State schools and working mothers fail to educate children in math and science. Americans consume far more imports than the goods and services they export: Foreigners invest the difference in American factories and real estate to close the capital-formation gap. However, a capital shortage also results in the exporting of capital-intensive industry abroad, and with it go middle-income jobs. A government that overspends, overtaxes, and is overly indebted lies at the root of these economic difficulties. State control of education as a means of providing opportunity to all is equally suspect. It is estimated that, as early as 1800, 80 percent of all Americans were literate. Judging by the 18.3 percent of adult Americans who lacked a highschool diploma in 1996 (and the number who could not read the ones they had), we may be no more literate today than 200 years ago.

Perhaps the worst example of the consequences of government confiscation of income is the history of real, after-tax income of married families since the advent of the Great Society. In spite of an increase of 38 percent in real output per man-hour from 1970 to 1993, the real median income of married families failed to rise at all—despite the increased participation rate of wives in the workforce (from 40 to 59 percent). All of the surplus of the efforts of married families was confiscated by government for distribution to its clients.

Government continues its relentless growth, extending its control over American culture to serve its ends. Although every vestige of traditional religion has been ruthlessly eliminated by government from public education and public life, Americans have a state religion. Its cathedrals are the ivy towers of academia, and its dogma is materialistic humanism. Its tenets are self-gratification, moral relativism, multiculturalism, and atheism. Government-franchised media, licensed broadcasters, and newsprint monopolies are its evangelists. College administrators, government regulators, and editorial boards are its grand inquisitors.

American citizens have sold the free society that was their inheritance from the Founding Fathers for a pocketful of promises of a socialist Utopia. We are in the grasp of an all-encompassing government that takes the surplus fruits of our efforts to serve the ends of those who govern —and perverts our culture and heritage.

What hope do Americans have for a counterrevolution to restore our rights to life, liberty, and the pursuit of happiness? Fortunately, bold avenues for counterattacking the citadels of big government are open.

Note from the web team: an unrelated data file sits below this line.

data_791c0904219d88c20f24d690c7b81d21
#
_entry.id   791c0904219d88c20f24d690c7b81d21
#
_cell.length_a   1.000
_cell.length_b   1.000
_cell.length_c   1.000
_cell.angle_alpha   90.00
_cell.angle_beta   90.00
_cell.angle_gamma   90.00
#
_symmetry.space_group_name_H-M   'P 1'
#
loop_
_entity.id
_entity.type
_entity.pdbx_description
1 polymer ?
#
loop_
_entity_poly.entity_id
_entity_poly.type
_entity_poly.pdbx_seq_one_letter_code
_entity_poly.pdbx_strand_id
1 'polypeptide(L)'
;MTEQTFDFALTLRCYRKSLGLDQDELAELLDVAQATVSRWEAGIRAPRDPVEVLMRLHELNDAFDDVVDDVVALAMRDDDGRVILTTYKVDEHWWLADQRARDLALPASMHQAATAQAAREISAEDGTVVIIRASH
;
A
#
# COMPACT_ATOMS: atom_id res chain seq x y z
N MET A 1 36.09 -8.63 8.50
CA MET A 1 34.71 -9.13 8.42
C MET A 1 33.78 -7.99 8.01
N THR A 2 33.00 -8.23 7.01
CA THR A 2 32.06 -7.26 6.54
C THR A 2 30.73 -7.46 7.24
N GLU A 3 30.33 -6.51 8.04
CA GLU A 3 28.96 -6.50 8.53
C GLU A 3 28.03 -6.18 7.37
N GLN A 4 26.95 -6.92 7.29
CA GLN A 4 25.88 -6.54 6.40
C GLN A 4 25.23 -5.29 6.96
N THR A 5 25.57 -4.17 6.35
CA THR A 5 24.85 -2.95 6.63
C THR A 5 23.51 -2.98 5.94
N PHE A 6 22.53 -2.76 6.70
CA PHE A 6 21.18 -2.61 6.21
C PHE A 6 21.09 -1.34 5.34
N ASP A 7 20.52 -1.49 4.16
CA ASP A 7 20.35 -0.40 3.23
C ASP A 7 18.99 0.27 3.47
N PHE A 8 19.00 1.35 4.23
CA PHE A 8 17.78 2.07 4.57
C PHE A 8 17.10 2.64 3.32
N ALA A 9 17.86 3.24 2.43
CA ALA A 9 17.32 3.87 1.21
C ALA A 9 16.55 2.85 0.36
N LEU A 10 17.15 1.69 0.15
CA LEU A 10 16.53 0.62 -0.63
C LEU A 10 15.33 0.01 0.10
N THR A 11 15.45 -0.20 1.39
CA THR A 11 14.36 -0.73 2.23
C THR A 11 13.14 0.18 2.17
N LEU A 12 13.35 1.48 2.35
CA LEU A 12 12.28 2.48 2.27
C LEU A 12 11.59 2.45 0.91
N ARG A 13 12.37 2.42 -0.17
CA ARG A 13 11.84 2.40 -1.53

Public-school choice with vouchers for use at whichever school parents choose is about to become a reality. It will end the government monopoly on public education and the state’s claim to primacy in parenting children. And it will permit moral education in the traditions of our American heritage.

Fundamental tax reform is gaining momentum. A flat consumption tax may replace income and capital taxation. It would replace not only the inequitable and hopelessly complex income-tax code, but also the most despised and scofflaw agency of government, the Internal Revenue Service. Such tax reform would end the capital formation deficit and dependency upon foreigners to finance growth, close the trade deficit, and supply the necessary capital to restore the earning power of middle-class families.

Information technology, particularly the Internet, offers the promise of radically altering communications and even higher education by expanding the ways by which knowledge and ideas are disseminated. This could serve as the crucial means of circumventing the media and government-controlled academia.

Social Security reform is gaining a popular consensus around the idea that saving for old age should be privatized. This would be a major reversal for the welfare state.

Reduction in the scale of government and its claim on society’s resources should be a natural consequence of a citizenry made better informed through more visible taxation, traditional education in citizen-run schools, and the freeing of communication.

Family formation and child-rearing within families would be enhanced, as in the 1950’s, by growing real after-tax incomes, the transmission of traditional values by citizen-run schools, and the return of social welfare to families and communities.

Moral and spiritual values would be reinforced by education and religion once again. Choice would allow the return of religion to schooling. The current movement of parishioners from mainline churches in the thrall of socialists to commnnity churches built upon traditional theology and neighborliness will gain momentum.

To what extent can government be curtailed? Adjusted for the Cold War, government on the scale of the 1950’s — a time of rising marriage and birth rates and declining divorces, with relatively few illegitimate births—would spend less than half the current confiscation of American incomes. Perhaps someday a government spending less than ten percent of incomes, as in 1900, will once again suffice.

The socialist Utopias have proved to be empty promises. Americans must radically curtail government if we are to reclaim the American dream which was the legacy of the Founding Fathers.